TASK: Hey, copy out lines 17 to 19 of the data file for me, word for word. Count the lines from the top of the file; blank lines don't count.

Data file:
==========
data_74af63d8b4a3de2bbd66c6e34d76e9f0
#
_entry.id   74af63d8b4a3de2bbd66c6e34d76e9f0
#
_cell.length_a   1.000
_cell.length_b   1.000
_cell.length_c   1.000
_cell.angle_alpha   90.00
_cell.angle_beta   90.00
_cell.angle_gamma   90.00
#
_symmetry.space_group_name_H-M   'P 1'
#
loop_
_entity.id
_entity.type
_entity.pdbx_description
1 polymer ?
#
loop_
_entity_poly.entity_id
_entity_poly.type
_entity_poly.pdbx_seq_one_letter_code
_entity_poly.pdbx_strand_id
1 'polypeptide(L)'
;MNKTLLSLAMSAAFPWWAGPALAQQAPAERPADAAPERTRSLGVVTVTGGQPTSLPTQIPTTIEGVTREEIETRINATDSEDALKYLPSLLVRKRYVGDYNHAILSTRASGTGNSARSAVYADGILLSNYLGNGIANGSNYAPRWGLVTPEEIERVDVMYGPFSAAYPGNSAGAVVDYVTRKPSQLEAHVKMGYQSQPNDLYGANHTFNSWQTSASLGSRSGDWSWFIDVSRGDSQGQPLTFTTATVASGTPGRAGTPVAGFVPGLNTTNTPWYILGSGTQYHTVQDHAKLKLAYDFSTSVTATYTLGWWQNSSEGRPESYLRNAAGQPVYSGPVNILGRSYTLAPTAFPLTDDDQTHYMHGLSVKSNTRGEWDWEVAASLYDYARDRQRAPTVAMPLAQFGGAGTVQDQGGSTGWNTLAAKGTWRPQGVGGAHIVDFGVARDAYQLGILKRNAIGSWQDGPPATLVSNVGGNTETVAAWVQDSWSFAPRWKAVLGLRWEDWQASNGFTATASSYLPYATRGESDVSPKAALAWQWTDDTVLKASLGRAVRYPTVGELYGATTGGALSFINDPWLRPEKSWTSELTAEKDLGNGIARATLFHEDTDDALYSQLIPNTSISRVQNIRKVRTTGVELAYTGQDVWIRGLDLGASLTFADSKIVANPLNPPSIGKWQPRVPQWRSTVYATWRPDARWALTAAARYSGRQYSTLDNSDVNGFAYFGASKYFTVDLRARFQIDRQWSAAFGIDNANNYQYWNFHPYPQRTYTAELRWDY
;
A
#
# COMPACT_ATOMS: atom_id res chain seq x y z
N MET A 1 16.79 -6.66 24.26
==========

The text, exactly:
_entity.pdbx_description
1 polymer ?
#